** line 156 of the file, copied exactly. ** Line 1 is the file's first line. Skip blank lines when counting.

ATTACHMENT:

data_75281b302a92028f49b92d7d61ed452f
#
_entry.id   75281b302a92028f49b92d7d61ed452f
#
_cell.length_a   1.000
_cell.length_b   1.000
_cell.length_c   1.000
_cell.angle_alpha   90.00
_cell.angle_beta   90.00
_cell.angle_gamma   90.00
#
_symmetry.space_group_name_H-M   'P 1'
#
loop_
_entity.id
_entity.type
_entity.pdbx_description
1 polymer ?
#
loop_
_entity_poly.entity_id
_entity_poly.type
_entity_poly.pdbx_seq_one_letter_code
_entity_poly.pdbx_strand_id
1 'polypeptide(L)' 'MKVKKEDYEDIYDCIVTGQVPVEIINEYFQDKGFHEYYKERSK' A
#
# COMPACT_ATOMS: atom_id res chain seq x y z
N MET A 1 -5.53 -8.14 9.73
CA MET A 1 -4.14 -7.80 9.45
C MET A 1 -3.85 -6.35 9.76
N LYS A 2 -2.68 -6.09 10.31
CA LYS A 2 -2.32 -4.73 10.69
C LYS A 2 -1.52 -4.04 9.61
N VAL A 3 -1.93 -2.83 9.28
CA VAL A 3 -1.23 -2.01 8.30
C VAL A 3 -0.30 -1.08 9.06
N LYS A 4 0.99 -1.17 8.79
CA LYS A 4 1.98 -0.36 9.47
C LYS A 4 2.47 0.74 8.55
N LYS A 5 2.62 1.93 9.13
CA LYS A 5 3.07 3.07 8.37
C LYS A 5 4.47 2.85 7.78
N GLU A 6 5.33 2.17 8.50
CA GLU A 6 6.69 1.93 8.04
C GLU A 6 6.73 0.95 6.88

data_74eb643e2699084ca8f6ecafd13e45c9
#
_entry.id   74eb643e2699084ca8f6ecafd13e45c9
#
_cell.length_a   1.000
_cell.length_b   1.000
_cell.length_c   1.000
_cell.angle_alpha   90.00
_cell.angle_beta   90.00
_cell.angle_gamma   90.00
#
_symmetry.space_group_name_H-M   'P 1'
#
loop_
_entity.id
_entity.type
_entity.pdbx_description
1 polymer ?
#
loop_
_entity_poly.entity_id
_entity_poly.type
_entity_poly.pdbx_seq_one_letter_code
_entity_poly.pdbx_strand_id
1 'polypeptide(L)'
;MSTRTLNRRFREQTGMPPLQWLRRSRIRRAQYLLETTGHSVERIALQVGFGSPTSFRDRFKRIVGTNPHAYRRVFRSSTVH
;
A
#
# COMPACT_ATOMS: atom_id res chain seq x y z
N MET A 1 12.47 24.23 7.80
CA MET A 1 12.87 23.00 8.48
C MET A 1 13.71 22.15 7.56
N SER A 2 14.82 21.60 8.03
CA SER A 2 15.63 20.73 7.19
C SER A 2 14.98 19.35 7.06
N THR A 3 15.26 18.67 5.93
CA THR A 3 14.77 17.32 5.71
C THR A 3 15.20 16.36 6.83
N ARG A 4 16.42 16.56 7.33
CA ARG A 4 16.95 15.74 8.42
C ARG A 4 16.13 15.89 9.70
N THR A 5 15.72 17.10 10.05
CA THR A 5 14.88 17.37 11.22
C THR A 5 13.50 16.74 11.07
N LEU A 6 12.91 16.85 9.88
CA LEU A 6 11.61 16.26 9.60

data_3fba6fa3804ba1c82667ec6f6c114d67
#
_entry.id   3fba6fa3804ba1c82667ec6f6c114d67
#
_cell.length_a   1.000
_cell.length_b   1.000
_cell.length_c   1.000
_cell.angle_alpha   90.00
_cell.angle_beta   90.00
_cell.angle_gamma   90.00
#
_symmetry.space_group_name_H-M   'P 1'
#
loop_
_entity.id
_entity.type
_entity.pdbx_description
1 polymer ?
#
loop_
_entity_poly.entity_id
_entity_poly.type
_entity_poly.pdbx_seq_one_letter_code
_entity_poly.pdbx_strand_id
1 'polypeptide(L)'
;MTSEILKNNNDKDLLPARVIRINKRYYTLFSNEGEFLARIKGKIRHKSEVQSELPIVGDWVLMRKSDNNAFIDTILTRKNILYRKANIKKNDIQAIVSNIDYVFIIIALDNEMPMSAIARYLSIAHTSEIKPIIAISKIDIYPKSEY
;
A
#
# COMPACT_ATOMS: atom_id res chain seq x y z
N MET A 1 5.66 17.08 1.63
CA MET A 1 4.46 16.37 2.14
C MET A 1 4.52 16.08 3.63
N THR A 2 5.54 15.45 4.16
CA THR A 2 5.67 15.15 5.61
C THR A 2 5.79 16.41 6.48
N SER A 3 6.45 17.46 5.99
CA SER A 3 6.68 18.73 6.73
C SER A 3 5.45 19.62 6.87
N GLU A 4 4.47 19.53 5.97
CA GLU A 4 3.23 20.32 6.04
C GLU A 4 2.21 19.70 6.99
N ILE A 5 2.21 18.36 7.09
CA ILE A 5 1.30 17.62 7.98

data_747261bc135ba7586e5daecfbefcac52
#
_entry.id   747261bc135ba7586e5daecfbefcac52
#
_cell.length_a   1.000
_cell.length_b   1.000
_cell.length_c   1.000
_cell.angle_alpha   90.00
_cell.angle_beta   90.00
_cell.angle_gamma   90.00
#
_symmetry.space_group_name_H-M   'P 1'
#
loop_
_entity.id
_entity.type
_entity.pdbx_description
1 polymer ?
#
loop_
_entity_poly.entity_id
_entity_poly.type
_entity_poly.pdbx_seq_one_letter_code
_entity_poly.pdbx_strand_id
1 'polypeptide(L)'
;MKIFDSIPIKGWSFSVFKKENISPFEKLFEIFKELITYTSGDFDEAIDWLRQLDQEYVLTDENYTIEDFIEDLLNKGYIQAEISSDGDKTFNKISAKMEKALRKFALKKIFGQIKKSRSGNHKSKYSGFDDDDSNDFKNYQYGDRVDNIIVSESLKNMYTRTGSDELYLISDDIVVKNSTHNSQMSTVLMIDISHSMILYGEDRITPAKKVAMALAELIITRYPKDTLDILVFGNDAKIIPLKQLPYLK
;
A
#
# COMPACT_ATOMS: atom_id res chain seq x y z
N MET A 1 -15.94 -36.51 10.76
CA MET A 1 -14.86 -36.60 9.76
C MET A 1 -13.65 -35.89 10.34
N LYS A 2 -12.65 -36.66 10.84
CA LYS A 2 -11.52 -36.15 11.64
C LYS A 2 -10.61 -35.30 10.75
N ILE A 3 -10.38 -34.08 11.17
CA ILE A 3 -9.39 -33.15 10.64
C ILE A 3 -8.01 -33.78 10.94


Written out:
loop_